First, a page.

(Reuters) – The head of Fiat SpA said it had more than a 50 percent chance of succeeding in its bid for Opel, adding that the other contenders did not have the expertise to save the struggling car maker, according to a newspaper report.
Fiat submitted its bid for the General Motors Corp unit in Germany on Wednesday as part of an ambitious plan to create the second biggest car maker in the world after Toyota Motor Co.
Its bid includes GM’s British brand, Vauxhall.
The two other contenders are Canadian-Austrian car parts group Magna and industrial holding group RHJ International. Magna is joined by Russian car maker GAZ.
Speaking to members of the Agnelli family at a private meeting on Wednesday, Fiat Chief Executive Sergio Marchionne expressed confidence in the success of the Italian industrial group’s bid.
“Fiat has more than a 50 percent chance of pulling off its bid for Opel,” he was quoted as saying on Thursday by La Stampa newspaper.
The Agnellis founded Fiat more than 100 years ago and still hold a controlling stake in it. They also control La Stampa.
“At the end of the day, our’s is the only offer that has real content and makes industrial sense.
“The others either do not have productive clout or are basically financial: and we have seen with Cerberus, the investment fund that controlled Chrysler, just how weak such solutions can be,” he said.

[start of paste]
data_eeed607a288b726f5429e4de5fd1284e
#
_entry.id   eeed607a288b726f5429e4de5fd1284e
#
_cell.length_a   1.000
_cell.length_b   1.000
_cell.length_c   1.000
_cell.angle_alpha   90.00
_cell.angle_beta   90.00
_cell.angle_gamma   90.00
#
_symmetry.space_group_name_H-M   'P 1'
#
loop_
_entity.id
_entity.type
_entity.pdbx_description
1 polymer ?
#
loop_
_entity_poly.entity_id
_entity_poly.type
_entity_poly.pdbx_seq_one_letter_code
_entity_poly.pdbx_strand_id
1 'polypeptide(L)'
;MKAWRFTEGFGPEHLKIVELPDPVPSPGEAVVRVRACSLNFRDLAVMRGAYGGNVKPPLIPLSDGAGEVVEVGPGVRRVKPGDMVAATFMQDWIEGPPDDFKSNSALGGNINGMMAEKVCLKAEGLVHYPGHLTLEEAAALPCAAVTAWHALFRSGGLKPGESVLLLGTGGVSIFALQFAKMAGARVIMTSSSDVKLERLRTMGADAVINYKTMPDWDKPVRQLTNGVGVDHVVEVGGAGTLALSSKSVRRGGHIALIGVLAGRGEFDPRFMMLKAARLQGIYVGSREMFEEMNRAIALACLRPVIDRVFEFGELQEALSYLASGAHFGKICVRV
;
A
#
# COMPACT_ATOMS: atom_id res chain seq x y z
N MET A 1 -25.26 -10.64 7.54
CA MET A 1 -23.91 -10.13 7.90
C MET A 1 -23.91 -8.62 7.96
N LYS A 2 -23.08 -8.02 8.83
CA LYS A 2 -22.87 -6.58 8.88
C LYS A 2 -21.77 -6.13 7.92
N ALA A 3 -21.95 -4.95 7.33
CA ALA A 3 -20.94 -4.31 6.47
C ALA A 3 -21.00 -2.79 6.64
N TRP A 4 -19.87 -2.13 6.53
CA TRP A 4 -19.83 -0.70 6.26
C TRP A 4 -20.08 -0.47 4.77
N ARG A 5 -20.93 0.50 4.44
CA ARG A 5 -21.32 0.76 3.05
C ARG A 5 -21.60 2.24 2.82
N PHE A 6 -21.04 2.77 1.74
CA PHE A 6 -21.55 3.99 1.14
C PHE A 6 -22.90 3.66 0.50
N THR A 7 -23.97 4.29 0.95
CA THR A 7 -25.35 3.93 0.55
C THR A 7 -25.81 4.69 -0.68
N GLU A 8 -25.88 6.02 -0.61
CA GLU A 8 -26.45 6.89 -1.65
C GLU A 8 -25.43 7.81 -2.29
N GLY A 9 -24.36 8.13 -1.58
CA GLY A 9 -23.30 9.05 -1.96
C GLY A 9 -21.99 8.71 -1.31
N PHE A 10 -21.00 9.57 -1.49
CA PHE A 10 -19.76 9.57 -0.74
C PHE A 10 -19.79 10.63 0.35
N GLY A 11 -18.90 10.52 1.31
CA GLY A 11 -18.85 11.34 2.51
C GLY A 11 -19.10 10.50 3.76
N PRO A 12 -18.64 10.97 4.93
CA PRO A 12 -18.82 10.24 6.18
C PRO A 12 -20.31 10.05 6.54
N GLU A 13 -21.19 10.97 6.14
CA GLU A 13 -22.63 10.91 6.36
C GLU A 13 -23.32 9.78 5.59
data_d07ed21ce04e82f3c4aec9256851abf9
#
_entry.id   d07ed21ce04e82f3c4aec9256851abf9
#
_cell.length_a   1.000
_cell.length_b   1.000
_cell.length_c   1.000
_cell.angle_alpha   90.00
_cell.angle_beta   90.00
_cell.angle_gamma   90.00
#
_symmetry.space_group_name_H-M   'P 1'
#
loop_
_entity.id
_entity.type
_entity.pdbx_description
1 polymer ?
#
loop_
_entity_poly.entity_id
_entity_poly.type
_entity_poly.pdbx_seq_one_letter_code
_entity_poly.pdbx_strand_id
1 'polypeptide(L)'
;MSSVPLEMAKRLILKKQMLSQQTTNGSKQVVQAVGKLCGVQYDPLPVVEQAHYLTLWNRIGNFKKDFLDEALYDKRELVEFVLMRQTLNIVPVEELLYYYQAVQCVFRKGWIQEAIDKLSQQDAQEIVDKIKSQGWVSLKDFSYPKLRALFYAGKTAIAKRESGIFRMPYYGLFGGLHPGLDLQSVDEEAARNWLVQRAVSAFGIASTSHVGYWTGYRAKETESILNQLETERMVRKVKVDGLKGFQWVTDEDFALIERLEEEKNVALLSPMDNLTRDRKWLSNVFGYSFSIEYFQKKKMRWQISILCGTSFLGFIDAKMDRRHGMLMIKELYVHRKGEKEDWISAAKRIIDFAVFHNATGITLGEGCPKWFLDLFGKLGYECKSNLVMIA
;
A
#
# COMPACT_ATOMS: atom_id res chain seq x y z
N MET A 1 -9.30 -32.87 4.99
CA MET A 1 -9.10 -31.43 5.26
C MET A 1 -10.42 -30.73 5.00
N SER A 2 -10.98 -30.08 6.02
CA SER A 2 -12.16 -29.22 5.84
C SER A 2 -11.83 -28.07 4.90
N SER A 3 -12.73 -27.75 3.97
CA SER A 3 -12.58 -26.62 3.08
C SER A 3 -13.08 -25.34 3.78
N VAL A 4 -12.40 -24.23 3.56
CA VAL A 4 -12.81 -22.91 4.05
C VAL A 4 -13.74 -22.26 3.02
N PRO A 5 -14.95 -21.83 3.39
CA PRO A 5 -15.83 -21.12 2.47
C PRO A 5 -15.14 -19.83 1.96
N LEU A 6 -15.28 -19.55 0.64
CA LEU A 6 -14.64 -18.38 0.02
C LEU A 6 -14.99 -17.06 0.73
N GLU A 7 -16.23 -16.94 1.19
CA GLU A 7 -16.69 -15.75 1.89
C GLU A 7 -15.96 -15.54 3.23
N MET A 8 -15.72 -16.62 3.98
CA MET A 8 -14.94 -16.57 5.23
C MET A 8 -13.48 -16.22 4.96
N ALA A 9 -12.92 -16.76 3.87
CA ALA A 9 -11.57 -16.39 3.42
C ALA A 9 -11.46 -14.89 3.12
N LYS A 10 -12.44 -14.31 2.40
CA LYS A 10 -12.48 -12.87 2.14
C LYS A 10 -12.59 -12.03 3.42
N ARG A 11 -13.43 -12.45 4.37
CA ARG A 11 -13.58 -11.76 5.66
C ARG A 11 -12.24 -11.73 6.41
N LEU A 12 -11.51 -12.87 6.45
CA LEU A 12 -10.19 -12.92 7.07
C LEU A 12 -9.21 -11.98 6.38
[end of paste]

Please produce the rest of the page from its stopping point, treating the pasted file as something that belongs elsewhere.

Cerberus, a U.S. private equity firm, is desperate to get out of Chrysler after losing billions of dollars on its investment in the bankrupt U.S. car maker. It bought a majority stake in it from Germany’s Daimler before the crisis struck the industry and decimated sales.
Fiat has entered into a partnership with Chrysler that could eventually see it become majority shareholder in the U.S. car maker.
Marchionne acknowledged Germany’s unions’ opposition to Fiat as Opel’s future owner given their fears of plant closures and job cuts.
“Maybe the unions like them (the other contenders) because they reckon they can have an influence over certain managers who are expert only in finance and not in industry,” he said.
(Reporting by Stephen Jewkes and Gilles Castonguay; Editing by Dan Lalor and Hans Peters)